An increase in the supply of money, which often results in a general increase in the price of goods and services.

This is one of those words that is typically defined by the effect, instead of the cause. There are a few problems with this approach. The first is that there can be more than one cause. By defining it by the effect, it blurs the causal connection. For instance, a rise in prices could occur because of an increase in taxes on the components. Or prices may increase for individual reasons. Oil prices might increase due to OPEC policy. By focusing on the effects, it blurs the reasons for them, and prevents effective action.

Another problem is that the effects are sometimes uneven at first, obscuring the results of the increase in the money supply. For instance, if the increase in money is funneled into capital goods, it can make certain industries look more profitable than normal, while most consumer goods aren't affected.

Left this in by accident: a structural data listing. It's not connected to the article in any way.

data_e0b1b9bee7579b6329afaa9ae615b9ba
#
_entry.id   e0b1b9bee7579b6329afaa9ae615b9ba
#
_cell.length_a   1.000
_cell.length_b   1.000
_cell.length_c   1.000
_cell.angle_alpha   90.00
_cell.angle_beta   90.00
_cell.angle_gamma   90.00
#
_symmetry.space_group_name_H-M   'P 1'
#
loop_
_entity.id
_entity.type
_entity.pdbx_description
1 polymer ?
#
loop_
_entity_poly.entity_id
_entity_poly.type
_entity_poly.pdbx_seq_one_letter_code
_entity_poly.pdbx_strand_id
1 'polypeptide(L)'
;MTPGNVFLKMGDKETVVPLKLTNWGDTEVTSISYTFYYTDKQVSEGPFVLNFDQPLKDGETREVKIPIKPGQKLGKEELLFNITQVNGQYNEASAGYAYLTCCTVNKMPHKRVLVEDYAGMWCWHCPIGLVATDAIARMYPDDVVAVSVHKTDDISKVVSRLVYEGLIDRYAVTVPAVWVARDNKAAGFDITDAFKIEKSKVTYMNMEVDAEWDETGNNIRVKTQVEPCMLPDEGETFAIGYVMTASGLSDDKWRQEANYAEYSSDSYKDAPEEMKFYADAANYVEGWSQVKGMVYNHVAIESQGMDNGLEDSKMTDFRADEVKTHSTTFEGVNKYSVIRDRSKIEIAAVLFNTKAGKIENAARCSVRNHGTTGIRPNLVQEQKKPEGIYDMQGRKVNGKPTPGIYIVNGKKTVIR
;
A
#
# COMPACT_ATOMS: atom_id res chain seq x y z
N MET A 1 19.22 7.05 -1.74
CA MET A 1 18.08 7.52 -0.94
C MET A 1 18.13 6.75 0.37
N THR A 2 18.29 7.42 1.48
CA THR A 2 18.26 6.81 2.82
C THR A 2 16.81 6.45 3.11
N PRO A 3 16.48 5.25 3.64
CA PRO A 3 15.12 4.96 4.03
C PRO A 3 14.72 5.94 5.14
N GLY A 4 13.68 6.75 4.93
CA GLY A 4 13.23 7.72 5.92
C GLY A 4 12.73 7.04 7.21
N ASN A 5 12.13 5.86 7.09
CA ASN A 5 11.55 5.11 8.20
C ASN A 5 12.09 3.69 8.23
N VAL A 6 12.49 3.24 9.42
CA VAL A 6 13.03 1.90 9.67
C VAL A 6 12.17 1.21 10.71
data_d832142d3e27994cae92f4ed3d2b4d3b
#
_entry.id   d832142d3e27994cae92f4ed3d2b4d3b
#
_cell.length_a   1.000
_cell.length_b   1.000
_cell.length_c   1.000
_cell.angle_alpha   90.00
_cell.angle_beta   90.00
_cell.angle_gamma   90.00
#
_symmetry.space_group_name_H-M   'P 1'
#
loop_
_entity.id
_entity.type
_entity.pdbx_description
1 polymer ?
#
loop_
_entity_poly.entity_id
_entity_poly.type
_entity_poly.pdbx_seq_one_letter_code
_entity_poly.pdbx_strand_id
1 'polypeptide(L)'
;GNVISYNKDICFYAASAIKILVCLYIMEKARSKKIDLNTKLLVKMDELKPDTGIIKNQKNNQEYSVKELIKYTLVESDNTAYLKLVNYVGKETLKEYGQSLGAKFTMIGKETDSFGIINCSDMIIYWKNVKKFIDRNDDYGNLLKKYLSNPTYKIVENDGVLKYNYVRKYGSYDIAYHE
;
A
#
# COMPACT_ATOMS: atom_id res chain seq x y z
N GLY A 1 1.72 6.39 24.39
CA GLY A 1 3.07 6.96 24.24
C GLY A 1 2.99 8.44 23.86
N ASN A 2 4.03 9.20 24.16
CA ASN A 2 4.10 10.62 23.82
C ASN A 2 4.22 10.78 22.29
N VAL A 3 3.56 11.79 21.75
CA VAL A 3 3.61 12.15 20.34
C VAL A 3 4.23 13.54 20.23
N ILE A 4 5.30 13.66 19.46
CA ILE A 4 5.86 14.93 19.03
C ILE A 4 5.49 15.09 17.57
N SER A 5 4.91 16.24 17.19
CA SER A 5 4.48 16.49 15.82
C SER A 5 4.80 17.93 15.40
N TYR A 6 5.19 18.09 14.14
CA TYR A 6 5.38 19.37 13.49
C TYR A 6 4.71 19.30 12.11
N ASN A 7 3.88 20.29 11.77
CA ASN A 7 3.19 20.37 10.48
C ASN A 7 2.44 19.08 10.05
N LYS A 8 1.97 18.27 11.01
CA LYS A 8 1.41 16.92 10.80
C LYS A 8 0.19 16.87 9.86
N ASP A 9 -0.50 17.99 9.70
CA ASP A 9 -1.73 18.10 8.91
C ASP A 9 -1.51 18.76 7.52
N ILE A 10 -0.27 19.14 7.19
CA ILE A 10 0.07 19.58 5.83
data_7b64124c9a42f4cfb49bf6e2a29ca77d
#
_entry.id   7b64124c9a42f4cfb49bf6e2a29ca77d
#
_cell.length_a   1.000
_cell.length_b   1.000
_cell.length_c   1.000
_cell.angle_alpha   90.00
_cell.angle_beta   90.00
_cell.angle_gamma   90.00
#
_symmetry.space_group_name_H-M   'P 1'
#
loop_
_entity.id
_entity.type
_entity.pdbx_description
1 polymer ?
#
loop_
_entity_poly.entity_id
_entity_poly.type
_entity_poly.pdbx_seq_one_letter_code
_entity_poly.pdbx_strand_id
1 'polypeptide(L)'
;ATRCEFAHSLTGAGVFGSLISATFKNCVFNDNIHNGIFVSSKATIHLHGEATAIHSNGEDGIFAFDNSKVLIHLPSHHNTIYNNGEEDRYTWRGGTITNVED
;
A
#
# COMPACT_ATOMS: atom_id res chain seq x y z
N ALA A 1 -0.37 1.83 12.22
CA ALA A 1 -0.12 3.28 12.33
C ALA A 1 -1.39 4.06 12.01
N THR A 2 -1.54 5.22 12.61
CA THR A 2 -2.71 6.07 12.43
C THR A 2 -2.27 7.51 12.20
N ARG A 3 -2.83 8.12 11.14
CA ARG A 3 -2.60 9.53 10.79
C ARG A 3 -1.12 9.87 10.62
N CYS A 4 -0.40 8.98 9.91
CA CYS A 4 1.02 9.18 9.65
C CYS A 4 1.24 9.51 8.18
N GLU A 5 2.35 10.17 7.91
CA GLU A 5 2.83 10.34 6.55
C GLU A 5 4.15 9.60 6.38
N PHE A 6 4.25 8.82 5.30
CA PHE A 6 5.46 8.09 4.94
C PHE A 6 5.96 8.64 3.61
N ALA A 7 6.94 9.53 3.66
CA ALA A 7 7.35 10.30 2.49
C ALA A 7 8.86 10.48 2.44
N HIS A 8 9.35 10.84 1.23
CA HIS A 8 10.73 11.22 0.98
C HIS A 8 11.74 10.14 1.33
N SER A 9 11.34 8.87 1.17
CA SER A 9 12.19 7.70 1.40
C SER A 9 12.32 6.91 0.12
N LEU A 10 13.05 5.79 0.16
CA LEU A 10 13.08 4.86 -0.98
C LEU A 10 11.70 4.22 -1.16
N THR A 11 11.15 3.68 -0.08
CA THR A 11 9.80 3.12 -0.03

And finally, by focusing on the results only, it ignores the moral evaluation of the causes. When the government increases the money supply by printing additional money, they are effectively stealing from everyone who has money, and giving it to some select group. The increase in prices is how that theft becomes visible, but its the theft itself that is wrong. A proper definition must focus on the action itself, instead of just one possible consequence.